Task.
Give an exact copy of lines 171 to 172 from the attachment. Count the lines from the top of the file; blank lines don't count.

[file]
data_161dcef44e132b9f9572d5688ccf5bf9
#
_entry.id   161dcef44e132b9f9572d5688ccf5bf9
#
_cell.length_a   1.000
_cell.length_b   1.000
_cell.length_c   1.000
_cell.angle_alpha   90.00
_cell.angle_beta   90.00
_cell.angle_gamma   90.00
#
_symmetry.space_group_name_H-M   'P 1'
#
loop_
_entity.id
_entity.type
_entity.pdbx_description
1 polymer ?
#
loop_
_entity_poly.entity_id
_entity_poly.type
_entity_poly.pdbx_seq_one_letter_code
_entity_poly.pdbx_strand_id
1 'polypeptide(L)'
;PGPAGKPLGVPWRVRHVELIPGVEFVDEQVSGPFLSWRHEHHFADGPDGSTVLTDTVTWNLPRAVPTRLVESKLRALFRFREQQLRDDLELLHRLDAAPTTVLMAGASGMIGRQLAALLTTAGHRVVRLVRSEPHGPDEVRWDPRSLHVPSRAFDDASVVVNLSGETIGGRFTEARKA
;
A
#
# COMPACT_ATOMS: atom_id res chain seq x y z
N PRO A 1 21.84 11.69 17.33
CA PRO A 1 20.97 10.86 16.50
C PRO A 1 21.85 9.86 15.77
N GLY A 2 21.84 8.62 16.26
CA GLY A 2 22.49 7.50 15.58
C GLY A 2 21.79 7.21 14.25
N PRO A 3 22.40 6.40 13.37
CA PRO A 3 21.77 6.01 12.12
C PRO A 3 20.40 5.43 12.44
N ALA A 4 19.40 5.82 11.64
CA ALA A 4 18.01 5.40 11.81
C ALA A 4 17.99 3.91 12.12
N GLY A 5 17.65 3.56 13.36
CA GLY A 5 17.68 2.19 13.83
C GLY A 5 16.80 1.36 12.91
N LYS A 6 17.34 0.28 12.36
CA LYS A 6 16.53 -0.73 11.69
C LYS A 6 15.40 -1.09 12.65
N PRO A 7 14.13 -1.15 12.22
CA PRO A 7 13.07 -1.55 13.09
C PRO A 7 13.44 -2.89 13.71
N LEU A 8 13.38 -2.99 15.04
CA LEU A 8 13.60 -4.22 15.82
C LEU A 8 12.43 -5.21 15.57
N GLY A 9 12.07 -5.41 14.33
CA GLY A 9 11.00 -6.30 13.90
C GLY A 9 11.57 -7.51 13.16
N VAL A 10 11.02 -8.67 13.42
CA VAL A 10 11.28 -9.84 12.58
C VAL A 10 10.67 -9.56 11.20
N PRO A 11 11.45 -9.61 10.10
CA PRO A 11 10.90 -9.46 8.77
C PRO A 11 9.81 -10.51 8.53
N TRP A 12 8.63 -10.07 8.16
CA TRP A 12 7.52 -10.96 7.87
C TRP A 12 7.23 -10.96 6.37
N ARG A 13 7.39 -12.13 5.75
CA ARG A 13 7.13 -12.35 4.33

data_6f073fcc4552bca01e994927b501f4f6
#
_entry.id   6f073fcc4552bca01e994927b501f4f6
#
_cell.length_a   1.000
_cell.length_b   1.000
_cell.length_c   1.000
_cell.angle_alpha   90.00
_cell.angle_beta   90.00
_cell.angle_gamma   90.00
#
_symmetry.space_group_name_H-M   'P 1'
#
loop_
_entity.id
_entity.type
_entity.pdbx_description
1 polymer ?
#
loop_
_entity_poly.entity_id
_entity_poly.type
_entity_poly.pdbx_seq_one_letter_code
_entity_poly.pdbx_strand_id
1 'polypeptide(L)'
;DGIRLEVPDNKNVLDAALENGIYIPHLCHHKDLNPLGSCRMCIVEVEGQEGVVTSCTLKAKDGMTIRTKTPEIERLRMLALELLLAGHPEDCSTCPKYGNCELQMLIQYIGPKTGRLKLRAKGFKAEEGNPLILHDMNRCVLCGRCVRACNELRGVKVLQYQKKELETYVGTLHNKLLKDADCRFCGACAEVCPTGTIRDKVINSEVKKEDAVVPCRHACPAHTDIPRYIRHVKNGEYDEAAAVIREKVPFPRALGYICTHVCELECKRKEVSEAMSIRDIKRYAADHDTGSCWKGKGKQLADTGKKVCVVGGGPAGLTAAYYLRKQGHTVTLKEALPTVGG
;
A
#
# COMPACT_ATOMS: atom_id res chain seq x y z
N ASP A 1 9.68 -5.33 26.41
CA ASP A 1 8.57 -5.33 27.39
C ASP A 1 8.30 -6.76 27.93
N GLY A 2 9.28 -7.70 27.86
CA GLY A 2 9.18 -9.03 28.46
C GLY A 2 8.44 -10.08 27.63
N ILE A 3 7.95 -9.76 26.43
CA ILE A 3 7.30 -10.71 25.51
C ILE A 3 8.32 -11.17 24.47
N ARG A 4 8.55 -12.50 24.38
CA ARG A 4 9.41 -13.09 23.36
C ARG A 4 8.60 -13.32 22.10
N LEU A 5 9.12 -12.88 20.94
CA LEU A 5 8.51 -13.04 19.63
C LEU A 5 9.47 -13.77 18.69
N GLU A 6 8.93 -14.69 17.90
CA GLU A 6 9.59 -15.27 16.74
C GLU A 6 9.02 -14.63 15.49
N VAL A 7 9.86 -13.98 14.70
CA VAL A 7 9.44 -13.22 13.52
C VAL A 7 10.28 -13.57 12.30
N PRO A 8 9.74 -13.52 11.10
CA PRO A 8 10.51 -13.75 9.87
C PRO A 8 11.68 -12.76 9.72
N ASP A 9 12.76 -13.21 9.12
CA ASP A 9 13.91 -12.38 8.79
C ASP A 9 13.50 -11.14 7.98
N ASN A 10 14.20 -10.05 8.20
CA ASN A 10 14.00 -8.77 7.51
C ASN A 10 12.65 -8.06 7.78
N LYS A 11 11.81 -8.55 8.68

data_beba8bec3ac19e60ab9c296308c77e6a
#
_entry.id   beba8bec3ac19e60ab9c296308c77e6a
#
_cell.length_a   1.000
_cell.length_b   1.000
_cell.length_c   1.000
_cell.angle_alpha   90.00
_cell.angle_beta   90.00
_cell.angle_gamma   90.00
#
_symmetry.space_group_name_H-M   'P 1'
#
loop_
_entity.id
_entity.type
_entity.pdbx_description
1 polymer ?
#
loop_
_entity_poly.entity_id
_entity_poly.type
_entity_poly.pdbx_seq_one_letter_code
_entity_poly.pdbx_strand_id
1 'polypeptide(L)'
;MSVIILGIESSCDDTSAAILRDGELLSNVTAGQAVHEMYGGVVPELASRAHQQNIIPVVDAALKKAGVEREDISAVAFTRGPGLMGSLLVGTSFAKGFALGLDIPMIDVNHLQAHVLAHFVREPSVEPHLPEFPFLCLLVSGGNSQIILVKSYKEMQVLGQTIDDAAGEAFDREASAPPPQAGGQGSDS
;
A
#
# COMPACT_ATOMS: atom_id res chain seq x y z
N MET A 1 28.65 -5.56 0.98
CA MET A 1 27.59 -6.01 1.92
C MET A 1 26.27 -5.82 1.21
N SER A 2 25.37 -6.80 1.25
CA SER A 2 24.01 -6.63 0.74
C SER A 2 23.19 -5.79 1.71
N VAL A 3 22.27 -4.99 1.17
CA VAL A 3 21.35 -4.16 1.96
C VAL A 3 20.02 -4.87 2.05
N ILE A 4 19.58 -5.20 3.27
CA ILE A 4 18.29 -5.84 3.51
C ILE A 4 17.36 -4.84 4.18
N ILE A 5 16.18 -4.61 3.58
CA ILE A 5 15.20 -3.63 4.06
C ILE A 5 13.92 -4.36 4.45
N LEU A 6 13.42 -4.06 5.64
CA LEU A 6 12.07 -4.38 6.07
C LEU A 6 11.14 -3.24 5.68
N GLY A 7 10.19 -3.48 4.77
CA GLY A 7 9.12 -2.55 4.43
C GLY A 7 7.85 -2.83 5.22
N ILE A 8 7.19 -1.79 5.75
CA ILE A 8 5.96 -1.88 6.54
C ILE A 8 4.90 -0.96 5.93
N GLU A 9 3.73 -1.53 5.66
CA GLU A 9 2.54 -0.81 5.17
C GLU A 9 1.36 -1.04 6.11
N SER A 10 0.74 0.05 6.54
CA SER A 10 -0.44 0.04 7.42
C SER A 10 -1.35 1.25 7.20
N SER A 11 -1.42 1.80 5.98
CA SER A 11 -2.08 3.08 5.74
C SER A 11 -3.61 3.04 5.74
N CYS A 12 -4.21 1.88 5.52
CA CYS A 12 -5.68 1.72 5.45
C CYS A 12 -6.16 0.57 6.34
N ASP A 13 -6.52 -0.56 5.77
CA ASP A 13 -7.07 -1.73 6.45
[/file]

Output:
C ILE A 4 17.36 -4.84 4.18
N ILE A 5 16.18 -4.61 3.58